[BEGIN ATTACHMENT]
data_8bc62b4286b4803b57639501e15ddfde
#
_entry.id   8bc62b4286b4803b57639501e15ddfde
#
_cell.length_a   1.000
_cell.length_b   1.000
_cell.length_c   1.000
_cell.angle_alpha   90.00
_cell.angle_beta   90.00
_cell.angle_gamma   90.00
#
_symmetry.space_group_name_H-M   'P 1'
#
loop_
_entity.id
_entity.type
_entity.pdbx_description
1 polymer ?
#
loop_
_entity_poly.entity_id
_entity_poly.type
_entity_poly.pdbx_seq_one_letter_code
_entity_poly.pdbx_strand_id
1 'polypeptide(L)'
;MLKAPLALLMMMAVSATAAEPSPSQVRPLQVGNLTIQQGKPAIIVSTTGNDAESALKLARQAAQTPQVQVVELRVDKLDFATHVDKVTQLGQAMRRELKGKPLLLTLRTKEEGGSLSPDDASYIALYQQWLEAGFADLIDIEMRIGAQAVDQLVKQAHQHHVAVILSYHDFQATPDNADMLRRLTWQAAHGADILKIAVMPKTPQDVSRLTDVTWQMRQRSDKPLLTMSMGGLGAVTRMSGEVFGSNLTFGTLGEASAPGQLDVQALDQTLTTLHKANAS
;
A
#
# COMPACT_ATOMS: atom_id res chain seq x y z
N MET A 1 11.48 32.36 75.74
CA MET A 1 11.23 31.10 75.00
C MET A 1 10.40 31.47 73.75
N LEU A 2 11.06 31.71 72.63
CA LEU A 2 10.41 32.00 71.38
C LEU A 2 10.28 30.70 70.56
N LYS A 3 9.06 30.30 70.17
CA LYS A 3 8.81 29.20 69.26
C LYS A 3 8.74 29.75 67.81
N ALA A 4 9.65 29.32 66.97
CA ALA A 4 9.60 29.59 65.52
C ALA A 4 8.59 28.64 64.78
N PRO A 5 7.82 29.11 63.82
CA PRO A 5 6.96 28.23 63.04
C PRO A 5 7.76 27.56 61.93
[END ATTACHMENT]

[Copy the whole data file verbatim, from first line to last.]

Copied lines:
data_8bc62b4286b4803b57639501e15ddfde
#
_entry.id   8bc62b4286b4803b57639501e15ddfde
#
_cell.length_a   1.000
_cell.length_b   1.000
_cell.length_c   1.000
_cell.angle_alpha   90.00
_cell.angle_beta   90.00
_cell.angle_gamma   90.00
#
_symmetry.space_group_name_H-M   'P 1'
#
loop_
_entity.id
_entity.type
_entity.pdbx_description
1 polymer ?
#
loop_
_entity_poly.entity_id
_entity_poly.type
_entity_poly.pdbx_seq_one_letter_code
_entity_poly.pdbx_strand_id
1 'polypeptide(L)'
;MLKAPLALLMMMAVSATAAEPSPSQVRPLQVGNLTIQQGKPAIIVSTTGNDAESALKLARQAAQTPQVQVVELRVDKLDFATHVDKVTQLGQAMRRELKGKPLLLTLRTKEEGGSLSPDDASYIALYQQWLEAGFADLIDIEMRIGAQAVDQLVKQAHQHHVAVILSYHDFQATPDNADMLRRLTWQAAHGADILKIAVMPKTPQDVSRLTDVTWQMRQRSDKPLLTMSMGGLGAVTRMSGEVFGSNLTFGTLGEASAPGQLDVQALDQTLTTLHKANAS
;
A
#
# COMPACT_ATOMS: atom_id res chain seq x y z
N MET A 1 11.48 32.36 75.74
CA MET A 1 11.23 31.10 75.00
C MET A 1 10.40 31.47 73.75
N LEU A 2 11.06 31.71 72.63
CA LEU A 2 10.41 32.00 71.38
C LEU A 2 10.28 30.70 70.56
N LYS A 3 9.06 30.30 70.17
CA LYS A 3 8.81 29.20 69.26
C LYS A 3 8.74 29.75 67.81
N ALA A 4 9.65 29.32 66.97
CA ALA A 4 9.60 29.59 65.52
C ALA A 4 8.59 28.64 64.78
N PRO A 5 7.82 29.11 63.82
CA PRO A 5 6.96 28.23 63.04
C PRO A 5 7.76 27.56 61.93